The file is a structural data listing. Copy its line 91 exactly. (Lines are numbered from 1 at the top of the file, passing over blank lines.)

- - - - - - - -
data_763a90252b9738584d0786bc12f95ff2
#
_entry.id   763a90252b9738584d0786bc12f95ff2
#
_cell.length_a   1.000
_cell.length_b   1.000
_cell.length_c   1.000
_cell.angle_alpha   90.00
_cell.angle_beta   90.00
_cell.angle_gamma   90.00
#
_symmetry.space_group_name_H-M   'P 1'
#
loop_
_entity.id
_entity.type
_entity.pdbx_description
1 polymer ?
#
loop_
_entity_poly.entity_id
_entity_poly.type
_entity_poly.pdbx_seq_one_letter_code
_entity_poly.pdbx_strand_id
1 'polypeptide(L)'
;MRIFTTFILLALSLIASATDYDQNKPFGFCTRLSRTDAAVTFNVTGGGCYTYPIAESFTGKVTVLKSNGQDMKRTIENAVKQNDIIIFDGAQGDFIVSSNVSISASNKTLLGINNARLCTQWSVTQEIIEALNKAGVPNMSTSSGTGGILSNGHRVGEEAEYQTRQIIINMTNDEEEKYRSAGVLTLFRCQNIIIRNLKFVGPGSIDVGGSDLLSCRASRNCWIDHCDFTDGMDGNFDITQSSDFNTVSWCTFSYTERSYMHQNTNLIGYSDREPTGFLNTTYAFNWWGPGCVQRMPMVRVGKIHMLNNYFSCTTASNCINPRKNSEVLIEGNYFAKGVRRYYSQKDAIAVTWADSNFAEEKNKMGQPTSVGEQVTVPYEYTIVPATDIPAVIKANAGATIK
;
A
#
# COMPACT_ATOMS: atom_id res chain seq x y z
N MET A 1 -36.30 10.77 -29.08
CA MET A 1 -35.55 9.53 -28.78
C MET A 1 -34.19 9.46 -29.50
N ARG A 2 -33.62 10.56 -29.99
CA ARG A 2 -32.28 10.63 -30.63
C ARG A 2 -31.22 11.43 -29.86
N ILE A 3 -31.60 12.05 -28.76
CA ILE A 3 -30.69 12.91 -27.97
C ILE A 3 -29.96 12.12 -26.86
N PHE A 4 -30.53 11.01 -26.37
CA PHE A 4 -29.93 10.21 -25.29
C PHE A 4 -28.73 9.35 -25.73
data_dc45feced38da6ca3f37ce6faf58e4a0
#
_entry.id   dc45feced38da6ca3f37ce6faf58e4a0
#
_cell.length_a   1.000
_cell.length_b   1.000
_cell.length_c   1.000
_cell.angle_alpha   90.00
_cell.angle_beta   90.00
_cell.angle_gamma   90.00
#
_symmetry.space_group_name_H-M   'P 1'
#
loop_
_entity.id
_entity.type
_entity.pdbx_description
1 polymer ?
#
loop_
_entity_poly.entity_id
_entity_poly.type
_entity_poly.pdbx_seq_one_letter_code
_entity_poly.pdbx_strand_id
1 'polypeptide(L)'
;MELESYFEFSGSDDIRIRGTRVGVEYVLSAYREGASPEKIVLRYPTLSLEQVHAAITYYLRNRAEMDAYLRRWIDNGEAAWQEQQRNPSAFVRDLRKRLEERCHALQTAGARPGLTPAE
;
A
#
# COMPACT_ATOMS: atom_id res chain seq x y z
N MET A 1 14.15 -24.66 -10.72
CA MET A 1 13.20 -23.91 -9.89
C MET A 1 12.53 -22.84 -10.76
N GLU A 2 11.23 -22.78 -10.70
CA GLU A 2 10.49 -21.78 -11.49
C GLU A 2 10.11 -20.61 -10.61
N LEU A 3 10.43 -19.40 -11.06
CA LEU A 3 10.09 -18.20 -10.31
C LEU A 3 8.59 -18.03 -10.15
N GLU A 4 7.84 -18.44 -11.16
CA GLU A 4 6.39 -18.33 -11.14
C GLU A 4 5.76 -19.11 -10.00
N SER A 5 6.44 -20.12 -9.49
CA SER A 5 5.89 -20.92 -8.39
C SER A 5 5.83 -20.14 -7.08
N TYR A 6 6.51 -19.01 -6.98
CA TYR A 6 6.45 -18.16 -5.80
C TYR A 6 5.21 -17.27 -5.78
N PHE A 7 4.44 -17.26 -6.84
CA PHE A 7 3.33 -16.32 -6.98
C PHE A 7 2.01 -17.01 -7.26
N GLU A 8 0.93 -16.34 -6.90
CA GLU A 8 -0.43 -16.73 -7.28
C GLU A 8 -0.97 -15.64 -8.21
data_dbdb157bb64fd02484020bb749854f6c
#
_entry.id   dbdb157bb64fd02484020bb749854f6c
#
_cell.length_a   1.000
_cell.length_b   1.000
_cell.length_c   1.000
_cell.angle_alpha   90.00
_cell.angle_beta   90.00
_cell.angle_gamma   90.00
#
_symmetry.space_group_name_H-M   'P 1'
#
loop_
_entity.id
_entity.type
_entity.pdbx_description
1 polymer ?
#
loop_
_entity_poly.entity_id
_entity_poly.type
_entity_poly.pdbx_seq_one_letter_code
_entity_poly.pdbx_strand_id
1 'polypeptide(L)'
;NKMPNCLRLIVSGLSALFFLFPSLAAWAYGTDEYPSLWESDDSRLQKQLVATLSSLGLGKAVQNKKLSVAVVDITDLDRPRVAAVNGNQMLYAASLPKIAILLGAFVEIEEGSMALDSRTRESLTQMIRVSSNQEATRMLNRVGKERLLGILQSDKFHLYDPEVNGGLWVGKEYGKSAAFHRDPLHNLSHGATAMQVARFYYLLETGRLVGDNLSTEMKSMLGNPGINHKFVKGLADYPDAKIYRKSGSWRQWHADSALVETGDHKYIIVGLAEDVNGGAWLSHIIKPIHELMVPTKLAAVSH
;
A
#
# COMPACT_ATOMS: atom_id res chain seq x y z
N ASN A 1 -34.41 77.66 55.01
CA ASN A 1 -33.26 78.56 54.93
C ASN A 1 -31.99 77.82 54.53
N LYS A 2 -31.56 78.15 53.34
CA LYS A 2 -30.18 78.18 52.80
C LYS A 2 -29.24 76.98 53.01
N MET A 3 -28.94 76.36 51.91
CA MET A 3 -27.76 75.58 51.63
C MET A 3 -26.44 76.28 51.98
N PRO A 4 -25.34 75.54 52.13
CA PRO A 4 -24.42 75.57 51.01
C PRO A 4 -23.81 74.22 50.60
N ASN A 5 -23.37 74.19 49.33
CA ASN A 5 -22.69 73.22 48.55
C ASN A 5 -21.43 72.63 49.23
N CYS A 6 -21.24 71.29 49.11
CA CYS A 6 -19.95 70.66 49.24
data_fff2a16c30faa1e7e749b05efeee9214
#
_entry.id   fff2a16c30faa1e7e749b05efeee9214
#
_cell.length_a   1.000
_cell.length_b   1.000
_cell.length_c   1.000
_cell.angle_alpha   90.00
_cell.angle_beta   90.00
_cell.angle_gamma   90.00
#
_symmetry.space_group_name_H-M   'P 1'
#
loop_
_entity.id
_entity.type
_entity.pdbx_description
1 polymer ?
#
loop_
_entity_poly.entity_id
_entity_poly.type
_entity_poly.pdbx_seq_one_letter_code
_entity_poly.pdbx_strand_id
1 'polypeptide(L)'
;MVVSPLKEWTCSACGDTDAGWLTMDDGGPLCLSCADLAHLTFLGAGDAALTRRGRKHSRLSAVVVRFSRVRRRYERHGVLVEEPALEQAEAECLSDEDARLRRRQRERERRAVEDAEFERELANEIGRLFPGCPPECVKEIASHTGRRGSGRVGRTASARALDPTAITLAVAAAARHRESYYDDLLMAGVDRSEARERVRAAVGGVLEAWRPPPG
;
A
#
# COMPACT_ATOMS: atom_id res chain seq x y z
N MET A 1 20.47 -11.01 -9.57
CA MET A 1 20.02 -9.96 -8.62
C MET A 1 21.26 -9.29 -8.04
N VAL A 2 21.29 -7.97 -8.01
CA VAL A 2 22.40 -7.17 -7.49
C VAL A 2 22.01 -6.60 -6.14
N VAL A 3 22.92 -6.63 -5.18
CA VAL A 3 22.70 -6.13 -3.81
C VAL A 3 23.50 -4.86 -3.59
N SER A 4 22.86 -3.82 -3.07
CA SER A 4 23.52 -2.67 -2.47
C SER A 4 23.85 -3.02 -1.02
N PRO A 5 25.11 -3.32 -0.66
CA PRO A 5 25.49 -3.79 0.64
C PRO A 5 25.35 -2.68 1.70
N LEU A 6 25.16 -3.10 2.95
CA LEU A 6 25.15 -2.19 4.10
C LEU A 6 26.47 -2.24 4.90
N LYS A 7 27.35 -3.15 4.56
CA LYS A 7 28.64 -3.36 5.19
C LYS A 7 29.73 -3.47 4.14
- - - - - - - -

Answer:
N PHE A 7 4.44 -17.26 -6.84